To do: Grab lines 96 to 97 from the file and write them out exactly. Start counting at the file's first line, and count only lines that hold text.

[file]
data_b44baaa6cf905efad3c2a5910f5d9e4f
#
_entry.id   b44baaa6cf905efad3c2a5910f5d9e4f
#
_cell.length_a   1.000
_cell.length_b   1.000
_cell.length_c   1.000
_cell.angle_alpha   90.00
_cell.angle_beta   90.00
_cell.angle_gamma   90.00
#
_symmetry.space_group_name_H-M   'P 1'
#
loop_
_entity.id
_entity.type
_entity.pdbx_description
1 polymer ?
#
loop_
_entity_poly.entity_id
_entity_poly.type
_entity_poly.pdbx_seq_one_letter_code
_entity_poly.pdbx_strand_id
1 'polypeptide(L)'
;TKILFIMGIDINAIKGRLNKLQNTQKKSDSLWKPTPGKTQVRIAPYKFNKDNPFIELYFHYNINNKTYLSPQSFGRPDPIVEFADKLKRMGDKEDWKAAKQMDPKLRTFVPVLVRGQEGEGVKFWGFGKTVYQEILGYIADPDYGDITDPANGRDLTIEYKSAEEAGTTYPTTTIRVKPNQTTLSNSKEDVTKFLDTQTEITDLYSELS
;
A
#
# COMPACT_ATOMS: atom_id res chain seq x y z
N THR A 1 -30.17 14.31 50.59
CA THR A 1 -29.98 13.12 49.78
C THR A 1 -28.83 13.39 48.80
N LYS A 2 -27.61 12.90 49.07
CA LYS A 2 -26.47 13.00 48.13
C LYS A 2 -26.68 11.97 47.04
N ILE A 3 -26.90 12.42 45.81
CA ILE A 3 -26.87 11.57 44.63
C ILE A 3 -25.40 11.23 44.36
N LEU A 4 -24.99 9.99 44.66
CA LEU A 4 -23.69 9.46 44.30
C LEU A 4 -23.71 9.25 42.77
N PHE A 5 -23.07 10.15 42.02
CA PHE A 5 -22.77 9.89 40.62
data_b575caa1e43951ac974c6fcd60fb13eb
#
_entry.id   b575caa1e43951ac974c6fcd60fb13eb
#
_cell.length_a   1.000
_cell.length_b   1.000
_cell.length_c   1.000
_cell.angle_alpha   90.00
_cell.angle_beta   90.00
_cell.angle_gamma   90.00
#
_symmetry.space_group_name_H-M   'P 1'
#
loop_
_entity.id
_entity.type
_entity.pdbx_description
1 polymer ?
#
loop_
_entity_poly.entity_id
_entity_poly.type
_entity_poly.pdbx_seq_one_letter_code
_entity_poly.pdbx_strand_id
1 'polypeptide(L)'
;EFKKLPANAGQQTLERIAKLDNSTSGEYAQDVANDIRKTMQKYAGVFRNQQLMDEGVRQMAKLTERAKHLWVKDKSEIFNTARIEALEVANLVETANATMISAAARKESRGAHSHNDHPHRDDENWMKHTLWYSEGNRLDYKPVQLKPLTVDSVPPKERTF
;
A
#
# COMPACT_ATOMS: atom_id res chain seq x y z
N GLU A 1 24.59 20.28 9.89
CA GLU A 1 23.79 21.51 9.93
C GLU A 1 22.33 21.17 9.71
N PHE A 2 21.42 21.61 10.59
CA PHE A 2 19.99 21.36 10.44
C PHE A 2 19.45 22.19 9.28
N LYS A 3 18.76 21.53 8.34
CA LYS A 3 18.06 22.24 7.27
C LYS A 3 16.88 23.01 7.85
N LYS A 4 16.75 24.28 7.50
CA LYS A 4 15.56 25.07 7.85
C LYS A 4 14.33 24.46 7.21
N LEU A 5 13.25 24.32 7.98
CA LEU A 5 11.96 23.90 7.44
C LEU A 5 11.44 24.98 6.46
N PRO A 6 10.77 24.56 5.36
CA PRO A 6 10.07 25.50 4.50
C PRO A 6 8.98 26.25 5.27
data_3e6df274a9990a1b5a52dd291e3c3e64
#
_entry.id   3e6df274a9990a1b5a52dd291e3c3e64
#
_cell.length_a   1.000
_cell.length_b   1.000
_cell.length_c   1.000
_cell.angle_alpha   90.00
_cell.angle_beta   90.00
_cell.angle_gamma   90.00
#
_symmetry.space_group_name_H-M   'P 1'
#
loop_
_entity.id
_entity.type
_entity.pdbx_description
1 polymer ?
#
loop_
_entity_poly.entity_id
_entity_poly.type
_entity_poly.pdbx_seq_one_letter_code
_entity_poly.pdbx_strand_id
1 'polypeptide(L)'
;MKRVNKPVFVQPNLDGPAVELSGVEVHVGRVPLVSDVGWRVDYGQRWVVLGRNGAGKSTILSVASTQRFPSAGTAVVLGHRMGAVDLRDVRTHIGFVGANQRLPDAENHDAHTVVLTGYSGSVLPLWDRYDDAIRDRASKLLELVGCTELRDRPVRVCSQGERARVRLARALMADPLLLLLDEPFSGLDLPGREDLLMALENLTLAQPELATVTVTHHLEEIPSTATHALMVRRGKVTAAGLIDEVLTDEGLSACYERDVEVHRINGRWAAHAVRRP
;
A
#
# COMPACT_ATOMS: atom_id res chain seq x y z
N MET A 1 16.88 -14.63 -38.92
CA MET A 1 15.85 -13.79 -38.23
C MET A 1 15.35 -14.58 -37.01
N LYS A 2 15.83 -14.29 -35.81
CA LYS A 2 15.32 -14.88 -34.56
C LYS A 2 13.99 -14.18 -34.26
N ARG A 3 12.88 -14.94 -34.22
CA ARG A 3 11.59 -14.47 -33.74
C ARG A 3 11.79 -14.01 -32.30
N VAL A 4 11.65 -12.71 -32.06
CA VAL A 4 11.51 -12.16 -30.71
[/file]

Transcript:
#
_cell.length_a   1.000